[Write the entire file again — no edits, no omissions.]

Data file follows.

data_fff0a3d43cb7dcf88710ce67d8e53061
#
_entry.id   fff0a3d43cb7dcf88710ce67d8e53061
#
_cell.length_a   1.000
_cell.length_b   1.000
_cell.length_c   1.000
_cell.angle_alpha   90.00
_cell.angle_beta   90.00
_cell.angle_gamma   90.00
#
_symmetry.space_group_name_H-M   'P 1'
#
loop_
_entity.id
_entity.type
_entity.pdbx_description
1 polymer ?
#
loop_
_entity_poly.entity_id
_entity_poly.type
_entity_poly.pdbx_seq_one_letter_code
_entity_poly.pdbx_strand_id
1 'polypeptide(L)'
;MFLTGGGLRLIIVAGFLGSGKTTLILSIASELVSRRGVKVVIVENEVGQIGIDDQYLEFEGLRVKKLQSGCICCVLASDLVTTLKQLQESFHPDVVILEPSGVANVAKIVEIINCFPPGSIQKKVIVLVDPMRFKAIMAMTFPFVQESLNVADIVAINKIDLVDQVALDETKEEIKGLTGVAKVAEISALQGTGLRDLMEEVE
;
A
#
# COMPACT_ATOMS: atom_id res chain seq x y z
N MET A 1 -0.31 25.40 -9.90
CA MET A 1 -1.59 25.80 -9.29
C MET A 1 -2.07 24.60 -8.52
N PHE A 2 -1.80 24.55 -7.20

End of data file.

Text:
data_fff0a3d43cb7dcf88710ce67d8e53061
#
_entry.id   fff0a3d43cb7dcf88710ce67d8e53061
#
_cell.length_a   1.000
_cell.length_b   1.000
_cell.length_c   1.000
_cell.angle_alpha   90.00
_cell.angle_beta   90.00
_cell.angle_gamma   90.00
#
_symmetry.space_group_name_H-M   'P 1'
#
loop_
_entity.id
_entity.type
_entity.pdbx_description
1 polymer ?
#
loop_
_entity_poly.entity_id
_entity_poly.type
_entity_poly.pdbx_seq_one_letter_code
_entity_poly.pdbx_strand_id
1 'polypeptide(L)'
;MFLTGGGLRLIIVAGFLGSGKTTLILSIASELVSRRGVKVVIVENEVGQIGIDDQYLEFEGLRVKKLQSGCICCVLASDLVTTLKQLQESFHPDVVILEPSGVANVAKIVEIINCFPPGSIQKKVIVLVDPMRFKAIMAMTFPFVQESLNVADIVAINKIDLVDQVALDETKEEIKGLTGVAKVAEISALQGTGLRDLMEEVE
;
A
#
# COMPACT_ATOMS: atom_id res chain seq x y z
N MET A 1 -0.31 25.40 -9.90
CA MET A 1 -1.59 25.80 -9.29
C MET A 1 -2.07 24.60 -8.52
N PHE A 2 -1.80 24.55 -7.20